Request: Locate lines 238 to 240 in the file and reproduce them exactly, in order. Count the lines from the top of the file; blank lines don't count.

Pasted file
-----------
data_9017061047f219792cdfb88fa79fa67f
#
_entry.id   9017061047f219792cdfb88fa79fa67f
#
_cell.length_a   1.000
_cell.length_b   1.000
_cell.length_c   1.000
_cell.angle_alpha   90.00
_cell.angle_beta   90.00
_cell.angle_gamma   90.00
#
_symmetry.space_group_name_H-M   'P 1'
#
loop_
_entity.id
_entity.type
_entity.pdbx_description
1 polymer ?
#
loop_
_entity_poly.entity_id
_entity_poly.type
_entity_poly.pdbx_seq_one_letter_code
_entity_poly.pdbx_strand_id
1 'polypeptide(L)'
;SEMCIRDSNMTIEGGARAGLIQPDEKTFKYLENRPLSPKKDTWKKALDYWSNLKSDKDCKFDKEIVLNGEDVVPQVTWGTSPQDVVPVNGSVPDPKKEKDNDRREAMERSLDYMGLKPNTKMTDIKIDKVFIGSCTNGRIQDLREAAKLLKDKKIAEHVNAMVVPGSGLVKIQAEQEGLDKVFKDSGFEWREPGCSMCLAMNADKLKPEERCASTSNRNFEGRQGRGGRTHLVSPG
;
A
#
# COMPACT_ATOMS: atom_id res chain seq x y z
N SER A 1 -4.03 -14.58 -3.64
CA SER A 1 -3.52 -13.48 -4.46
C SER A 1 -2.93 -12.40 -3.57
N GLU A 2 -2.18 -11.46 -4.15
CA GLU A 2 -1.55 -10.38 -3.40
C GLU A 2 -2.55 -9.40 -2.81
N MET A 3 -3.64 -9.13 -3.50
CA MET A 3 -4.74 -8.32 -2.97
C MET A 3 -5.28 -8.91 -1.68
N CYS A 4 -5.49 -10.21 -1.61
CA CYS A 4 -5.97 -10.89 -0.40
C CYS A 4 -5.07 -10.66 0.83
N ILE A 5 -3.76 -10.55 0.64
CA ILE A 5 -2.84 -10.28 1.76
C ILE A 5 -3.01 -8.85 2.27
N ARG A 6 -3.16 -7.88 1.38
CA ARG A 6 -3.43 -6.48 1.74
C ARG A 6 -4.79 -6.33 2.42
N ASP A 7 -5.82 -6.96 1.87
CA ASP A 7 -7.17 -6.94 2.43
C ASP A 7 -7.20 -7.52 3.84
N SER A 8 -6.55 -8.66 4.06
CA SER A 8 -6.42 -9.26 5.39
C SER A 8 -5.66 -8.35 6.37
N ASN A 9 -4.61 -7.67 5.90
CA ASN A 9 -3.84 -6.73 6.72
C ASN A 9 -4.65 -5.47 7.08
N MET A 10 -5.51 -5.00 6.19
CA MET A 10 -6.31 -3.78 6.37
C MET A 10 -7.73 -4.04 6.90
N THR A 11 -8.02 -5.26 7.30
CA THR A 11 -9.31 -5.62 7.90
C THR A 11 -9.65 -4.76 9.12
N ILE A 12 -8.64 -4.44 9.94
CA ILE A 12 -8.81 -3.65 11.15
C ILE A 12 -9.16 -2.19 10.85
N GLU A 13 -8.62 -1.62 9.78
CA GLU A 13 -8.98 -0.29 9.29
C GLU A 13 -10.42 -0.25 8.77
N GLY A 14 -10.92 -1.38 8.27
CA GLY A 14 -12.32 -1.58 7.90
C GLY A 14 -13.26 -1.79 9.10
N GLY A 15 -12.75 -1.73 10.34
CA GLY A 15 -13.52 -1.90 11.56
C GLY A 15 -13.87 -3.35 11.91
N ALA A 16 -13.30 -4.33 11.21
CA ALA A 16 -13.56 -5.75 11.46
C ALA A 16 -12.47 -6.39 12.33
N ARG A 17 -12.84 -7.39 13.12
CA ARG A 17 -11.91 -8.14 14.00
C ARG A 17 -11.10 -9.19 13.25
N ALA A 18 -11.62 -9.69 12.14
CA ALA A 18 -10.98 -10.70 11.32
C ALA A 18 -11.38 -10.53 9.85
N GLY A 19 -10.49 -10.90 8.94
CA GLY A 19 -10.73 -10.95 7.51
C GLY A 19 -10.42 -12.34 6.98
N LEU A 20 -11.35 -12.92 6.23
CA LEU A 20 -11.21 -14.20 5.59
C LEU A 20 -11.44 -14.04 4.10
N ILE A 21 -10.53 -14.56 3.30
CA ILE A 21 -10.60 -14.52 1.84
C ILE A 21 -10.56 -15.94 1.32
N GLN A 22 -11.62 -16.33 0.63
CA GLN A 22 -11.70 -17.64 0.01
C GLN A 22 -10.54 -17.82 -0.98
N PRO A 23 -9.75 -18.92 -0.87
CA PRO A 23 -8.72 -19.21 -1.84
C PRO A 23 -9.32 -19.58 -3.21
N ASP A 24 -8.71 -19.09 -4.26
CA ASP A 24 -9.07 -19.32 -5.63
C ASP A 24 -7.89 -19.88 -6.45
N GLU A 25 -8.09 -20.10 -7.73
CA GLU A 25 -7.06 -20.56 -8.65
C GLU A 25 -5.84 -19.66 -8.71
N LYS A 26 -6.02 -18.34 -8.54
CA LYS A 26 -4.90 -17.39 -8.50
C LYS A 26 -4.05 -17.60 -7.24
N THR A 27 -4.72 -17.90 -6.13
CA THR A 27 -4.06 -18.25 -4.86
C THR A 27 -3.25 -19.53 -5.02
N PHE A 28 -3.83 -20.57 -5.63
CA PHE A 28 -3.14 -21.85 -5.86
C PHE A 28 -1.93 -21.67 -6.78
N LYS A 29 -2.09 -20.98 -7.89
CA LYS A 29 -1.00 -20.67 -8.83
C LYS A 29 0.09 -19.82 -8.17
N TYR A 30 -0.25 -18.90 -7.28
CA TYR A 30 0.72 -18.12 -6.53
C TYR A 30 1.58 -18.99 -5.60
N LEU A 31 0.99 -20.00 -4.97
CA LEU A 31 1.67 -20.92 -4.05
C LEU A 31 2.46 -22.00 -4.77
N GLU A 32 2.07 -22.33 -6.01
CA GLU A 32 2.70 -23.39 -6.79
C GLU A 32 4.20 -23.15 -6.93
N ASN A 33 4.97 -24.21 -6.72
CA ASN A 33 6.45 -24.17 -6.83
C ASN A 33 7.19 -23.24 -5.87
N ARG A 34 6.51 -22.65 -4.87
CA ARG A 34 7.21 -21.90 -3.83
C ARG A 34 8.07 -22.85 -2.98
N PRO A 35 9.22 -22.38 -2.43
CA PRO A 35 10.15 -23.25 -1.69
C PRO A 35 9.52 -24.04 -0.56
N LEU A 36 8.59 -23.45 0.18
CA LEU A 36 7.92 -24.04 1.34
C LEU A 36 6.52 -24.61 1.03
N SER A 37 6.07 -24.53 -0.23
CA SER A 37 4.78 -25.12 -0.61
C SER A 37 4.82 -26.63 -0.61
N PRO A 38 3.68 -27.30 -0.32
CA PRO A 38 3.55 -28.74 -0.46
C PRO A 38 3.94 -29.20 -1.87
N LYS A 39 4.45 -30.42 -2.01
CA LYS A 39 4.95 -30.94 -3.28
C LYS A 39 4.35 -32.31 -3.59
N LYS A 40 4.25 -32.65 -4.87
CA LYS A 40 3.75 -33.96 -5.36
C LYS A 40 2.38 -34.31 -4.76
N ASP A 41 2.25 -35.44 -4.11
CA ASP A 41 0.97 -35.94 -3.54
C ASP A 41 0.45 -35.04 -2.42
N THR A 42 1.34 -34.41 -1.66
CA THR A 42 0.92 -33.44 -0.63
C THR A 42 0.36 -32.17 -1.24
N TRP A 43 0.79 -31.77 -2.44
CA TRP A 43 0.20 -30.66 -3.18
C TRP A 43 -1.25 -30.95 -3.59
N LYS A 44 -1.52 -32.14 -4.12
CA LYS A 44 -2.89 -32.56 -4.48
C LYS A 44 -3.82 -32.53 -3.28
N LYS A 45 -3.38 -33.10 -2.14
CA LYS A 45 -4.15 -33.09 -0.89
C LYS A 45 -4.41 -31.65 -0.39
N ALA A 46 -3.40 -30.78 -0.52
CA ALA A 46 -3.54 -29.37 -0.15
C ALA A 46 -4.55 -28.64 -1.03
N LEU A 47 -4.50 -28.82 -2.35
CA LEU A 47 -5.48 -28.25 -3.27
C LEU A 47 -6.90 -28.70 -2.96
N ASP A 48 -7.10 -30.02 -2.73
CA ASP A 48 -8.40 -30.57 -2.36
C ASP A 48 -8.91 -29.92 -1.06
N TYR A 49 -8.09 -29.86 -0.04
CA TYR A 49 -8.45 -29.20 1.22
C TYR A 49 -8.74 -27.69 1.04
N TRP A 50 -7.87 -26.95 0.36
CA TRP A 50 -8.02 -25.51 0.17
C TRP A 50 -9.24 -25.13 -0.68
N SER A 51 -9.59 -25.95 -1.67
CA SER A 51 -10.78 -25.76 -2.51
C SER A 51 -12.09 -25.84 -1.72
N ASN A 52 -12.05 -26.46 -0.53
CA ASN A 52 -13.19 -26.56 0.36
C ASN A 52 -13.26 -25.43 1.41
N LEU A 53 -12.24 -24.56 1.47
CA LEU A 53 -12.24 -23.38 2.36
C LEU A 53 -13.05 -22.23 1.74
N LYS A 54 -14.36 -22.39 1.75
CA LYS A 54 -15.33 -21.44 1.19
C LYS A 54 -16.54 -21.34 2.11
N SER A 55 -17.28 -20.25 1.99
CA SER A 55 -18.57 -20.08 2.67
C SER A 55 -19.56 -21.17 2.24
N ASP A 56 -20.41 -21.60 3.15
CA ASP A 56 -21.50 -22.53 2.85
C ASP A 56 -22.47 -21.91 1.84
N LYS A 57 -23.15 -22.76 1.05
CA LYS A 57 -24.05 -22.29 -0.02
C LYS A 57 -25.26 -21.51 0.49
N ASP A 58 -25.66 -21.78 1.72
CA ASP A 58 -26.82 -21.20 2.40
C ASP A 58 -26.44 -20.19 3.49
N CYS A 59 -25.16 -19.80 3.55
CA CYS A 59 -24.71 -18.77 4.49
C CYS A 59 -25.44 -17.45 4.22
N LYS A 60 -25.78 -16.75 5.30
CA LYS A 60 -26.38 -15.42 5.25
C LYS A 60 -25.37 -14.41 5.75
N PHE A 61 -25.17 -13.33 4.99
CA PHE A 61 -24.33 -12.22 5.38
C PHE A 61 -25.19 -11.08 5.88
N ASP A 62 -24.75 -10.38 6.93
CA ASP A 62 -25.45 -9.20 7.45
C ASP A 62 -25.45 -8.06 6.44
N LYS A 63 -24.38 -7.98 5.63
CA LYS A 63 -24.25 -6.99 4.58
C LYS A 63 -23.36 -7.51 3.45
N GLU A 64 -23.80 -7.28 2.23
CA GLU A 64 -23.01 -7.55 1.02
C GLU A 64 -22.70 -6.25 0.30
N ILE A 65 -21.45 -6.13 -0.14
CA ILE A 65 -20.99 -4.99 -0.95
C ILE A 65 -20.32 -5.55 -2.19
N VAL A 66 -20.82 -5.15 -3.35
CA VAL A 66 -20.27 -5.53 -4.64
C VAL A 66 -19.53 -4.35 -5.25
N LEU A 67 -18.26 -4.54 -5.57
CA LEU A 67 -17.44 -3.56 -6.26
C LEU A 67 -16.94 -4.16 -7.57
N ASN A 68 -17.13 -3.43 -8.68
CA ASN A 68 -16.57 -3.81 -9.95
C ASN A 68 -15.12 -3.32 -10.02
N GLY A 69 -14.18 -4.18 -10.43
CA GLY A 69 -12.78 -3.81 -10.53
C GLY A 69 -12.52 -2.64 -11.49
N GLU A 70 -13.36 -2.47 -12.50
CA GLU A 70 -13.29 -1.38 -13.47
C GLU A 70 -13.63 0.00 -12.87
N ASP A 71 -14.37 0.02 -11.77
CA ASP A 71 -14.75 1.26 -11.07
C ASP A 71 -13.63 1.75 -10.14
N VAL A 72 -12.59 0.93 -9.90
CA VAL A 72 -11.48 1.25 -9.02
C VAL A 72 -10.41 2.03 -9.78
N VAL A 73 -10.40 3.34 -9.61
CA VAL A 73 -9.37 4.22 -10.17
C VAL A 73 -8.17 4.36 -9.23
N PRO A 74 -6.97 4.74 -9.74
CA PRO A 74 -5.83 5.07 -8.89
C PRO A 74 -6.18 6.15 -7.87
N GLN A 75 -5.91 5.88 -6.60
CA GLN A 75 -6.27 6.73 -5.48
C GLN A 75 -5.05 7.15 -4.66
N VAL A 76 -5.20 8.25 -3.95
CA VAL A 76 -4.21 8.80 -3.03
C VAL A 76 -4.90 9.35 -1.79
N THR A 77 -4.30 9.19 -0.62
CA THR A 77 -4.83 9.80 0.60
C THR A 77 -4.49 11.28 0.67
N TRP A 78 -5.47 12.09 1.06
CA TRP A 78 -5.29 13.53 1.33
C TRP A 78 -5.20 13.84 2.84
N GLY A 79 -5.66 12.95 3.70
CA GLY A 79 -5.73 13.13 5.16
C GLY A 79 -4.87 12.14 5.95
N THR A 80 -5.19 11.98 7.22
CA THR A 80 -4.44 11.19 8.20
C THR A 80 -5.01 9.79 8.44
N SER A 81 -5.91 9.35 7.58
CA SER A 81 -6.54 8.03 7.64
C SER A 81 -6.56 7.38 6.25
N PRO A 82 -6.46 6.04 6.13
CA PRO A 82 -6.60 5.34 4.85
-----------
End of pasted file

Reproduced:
N GLU A 70 -13.36 -2.47 -12.50
CA GLU A 70 -13.29 -1.38 -13.47
C GLU A 70 -13.63 0.00 -12.87